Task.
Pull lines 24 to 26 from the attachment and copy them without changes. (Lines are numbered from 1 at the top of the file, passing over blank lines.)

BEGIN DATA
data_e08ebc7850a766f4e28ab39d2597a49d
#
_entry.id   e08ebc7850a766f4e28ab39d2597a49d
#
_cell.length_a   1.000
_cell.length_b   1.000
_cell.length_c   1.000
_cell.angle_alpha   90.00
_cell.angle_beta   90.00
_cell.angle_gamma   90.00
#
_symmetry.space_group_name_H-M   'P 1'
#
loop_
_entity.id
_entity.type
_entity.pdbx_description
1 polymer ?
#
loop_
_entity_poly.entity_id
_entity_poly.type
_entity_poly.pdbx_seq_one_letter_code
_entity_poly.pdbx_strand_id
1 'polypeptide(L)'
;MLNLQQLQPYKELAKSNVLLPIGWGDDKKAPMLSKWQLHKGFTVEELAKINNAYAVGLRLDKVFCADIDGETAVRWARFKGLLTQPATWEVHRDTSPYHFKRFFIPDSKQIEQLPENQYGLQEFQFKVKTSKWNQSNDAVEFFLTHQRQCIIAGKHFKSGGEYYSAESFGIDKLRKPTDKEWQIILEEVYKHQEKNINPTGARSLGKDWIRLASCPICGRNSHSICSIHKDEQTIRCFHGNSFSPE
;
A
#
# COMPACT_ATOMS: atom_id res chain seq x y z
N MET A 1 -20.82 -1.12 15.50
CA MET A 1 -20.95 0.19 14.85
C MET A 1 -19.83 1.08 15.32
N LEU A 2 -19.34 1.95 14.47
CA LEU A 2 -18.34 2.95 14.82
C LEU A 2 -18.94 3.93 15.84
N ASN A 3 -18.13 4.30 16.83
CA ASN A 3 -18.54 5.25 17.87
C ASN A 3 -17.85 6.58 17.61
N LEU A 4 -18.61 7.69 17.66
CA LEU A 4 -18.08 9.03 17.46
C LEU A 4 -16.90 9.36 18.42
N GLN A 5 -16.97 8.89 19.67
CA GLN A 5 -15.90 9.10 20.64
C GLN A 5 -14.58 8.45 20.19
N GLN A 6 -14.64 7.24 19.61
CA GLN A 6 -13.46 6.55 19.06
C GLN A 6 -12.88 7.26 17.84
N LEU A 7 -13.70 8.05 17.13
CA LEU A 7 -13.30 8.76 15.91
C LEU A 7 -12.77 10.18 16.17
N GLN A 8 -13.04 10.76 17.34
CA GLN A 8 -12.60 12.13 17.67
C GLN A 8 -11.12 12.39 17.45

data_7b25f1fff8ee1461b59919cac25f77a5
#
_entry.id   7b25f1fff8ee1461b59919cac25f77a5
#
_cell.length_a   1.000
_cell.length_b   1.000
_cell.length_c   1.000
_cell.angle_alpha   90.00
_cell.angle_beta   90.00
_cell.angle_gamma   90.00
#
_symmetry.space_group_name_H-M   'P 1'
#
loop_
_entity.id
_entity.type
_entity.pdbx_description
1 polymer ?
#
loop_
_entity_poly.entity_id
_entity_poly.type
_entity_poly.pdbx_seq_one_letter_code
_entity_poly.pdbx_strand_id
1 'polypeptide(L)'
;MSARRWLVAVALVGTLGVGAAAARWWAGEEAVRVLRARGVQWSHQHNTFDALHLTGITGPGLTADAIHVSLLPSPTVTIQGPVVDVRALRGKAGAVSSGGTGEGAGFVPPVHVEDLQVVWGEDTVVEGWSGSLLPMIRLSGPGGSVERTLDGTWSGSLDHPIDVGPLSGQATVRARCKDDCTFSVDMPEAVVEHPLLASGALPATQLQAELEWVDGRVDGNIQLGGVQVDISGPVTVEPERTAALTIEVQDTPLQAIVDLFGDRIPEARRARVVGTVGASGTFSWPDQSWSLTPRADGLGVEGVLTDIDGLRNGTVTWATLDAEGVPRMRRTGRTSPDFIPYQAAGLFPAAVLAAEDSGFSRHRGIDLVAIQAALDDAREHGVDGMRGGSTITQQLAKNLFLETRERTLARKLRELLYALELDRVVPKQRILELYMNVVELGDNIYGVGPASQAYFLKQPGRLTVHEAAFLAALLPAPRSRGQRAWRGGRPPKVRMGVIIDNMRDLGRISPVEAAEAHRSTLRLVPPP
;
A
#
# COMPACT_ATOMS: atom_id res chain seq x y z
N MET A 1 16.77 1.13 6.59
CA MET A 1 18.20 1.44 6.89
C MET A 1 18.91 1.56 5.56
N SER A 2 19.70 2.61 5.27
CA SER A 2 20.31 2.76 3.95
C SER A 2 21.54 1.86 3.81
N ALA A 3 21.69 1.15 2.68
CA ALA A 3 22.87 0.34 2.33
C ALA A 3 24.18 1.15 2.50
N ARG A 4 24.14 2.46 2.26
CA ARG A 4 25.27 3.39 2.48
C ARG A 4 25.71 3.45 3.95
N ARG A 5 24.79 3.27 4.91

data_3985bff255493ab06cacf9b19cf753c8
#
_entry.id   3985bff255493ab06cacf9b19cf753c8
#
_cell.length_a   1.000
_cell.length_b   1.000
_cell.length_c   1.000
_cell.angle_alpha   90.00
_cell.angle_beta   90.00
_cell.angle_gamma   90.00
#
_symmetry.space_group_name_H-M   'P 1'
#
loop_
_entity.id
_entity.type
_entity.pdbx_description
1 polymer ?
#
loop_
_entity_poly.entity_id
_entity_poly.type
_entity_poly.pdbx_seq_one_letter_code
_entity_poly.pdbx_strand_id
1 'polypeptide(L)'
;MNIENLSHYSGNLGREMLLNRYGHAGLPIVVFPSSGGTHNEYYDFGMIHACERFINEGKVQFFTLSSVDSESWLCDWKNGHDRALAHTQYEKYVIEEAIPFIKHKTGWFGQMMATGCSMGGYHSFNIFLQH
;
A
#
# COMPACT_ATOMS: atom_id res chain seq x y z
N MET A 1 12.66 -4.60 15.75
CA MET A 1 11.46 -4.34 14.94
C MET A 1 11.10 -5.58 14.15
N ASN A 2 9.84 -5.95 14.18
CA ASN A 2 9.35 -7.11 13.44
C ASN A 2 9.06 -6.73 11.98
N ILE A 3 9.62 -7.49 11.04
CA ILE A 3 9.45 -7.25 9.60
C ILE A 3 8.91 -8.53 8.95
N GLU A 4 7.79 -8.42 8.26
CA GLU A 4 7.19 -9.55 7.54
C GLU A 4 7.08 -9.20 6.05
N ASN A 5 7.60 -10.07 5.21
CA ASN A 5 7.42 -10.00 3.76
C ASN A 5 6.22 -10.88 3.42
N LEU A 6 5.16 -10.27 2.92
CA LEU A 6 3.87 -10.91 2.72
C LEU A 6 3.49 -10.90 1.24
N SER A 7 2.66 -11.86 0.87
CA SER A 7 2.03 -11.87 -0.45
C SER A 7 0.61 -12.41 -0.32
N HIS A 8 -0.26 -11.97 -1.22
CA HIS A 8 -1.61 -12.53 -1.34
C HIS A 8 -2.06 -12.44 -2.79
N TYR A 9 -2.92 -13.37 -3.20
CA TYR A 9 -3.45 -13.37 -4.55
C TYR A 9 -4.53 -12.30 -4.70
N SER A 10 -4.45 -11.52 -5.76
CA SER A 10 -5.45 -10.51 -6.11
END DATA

_entity_poly.pdbx_strand_id
1 'polypeptide(L)'
;MLNLQQLQPYKELAKSNVLLPIGWGDDKKAPMLSKWQLHKGFTVEELAKINNAYAVGLRLDKVFCADIDGETAVRWARFKGLLTQPATWEVHRDTSPYHFKRFFIPDSKQIEQLPENQYGLQEFQFKVKTSKWNQSNDAVEFFLTHQRQCIIAGKHFKSGGEYYSAESFGIDKLRKPTDKEWQIILEEVYKHQEKNINPTGARSLGKDWIRLASCPICGRNSHSICSIHKDEQTIRCFHGNSFSPE